Congress Just Can’t Stop Trying to Micromanage the Housing Market, Part 5,672

It seems like death and taxes are not the only constants in life, you can add the seemingly endless attempts of Congress to micromanage the housing market.  The latest installment is the introduction of a bill, the SAVE Act (Sensible Accounting to Value Energy), sponsored by Sens. Michael Bennet (D-Colo.) and Johnny Isakson (R-Ga.).

The SAVE Act would require lenders to take into account, when underwriting the loan, potential savings from various energy savings features of the house.  If a new appliance reduced your electric bill, Congress would require that the lender allow that ”savings” to used to bid for a higher priced house.  The impact of the bill would be to allow for even higher debt-to-income ratios on the part of borrowers, as if high mortgage to income payments has had nothing to do with the mortgage crisis we are in.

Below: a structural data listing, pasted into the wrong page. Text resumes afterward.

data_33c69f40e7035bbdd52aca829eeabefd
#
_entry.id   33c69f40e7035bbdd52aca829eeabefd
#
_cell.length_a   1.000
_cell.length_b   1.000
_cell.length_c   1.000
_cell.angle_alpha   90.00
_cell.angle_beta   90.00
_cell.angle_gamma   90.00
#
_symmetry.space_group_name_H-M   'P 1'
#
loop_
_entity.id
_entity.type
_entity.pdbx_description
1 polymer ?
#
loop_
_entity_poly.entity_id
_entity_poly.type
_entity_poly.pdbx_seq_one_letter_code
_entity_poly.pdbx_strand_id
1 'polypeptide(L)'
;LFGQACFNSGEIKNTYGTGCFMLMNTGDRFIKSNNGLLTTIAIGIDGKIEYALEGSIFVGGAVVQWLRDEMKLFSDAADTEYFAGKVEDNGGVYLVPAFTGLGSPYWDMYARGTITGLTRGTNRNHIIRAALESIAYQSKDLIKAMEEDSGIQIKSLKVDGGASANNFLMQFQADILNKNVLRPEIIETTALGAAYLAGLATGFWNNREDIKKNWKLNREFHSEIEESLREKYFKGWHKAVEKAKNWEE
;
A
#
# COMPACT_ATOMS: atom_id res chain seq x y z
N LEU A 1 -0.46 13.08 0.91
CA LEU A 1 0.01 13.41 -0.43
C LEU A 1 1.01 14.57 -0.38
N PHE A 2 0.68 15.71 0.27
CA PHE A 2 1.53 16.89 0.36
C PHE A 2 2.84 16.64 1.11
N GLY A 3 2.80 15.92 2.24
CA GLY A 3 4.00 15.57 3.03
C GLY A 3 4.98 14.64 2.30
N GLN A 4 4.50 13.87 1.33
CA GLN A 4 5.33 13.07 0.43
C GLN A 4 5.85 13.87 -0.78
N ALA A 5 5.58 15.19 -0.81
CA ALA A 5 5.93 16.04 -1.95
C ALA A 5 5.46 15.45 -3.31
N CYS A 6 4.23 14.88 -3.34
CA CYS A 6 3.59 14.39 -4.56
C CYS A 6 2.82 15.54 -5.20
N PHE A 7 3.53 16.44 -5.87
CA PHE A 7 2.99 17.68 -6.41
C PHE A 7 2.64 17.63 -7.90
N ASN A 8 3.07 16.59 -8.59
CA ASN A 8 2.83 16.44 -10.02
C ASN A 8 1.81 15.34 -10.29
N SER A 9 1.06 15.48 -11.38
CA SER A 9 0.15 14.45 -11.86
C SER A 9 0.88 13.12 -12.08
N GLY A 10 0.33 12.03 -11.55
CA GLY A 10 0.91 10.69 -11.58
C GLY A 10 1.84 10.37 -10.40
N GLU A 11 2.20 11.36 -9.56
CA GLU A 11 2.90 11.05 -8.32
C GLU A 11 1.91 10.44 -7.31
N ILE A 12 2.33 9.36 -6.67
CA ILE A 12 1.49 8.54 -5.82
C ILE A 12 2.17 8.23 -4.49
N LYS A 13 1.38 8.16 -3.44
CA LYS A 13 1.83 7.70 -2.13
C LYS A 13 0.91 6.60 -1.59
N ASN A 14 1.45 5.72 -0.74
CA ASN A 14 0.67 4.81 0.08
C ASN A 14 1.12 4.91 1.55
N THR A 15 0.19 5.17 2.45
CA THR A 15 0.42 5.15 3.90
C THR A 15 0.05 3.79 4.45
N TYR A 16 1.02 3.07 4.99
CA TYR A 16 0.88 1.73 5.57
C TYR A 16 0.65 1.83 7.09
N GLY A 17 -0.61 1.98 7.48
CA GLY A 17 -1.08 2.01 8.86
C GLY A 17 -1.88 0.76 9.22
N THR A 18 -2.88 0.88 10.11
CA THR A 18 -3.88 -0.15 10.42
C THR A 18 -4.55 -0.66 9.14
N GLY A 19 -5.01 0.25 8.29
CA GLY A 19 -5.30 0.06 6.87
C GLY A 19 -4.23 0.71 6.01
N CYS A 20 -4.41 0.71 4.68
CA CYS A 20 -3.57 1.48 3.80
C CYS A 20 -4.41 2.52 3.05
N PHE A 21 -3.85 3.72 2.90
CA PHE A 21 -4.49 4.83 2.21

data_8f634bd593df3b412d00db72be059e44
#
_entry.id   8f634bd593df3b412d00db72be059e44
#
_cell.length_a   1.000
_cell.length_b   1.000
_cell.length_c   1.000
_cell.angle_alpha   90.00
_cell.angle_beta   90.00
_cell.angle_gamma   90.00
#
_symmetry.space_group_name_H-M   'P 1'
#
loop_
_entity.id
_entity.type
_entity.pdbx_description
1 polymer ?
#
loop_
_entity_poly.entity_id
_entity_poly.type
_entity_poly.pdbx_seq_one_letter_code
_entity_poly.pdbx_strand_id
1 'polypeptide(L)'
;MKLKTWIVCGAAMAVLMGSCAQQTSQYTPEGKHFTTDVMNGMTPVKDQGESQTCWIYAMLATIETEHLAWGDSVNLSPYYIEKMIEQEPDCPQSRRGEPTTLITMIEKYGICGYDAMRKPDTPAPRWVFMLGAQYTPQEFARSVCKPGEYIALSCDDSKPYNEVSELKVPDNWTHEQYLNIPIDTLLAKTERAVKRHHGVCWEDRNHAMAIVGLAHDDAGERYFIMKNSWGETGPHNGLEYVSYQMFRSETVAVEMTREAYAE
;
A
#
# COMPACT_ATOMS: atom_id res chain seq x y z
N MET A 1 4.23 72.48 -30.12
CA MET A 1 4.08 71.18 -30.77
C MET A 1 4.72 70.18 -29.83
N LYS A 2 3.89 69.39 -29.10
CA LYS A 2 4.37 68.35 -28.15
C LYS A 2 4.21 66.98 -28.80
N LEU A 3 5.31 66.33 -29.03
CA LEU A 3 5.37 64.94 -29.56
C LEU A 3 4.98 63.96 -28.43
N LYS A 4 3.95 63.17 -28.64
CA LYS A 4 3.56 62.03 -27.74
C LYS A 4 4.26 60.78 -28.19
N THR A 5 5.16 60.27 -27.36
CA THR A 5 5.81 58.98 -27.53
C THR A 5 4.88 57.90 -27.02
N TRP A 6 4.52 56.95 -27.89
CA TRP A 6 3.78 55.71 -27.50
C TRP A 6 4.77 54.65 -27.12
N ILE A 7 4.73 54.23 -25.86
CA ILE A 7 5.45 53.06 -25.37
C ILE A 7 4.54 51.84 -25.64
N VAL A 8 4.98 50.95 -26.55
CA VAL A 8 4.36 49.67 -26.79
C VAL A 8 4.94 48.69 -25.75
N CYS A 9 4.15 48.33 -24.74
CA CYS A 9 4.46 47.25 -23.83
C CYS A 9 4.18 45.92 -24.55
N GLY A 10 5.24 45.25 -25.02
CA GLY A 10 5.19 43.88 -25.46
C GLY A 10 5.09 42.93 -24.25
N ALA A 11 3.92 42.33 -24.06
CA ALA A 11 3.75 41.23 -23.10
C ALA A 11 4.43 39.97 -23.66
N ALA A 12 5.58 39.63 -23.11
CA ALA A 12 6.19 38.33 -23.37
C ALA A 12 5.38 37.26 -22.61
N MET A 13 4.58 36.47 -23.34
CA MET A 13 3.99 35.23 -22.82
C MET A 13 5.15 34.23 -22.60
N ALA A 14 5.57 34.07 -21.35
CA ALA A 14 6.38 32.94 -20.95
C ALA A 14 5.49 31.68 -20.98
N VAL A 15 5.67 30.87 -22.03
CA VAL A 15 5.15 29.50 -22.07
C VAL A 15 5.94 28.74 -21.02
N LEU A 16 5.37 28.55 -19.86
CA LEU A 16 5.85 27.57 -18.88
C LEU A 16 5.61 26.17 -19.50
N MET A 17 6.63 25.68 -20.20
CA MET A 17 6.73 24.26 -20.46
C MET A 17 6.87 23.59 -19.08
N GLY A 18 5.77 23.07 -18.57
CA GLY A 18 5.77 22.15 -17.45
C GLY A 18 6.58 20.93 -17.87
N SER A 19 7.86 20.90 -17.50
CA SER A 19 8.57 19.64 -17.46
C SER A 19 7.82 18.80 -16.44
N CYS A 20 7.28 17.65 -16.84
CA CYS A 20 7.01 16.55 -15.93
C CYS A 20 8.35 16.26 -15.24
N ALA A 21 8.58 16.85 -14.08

Perhaps worse the bill would also direct appraisers to include energy savings into the value of the house.  Sadly this is anything but “sensible accounting”.  As any decent appraiser knows, a house is worth what someone will pay for it, not what the value of various improvements are.  That’s why most residential appraisals are based upon comparable sales, and not simple cost or revenue accounting (marginal theory of value, anyone?).

Given that Congress’ constant meddling in the mortgage market is one of the very reasons we are in this mess, you’d think politicians would have a learned a lesson or two from the crisis.  Think again.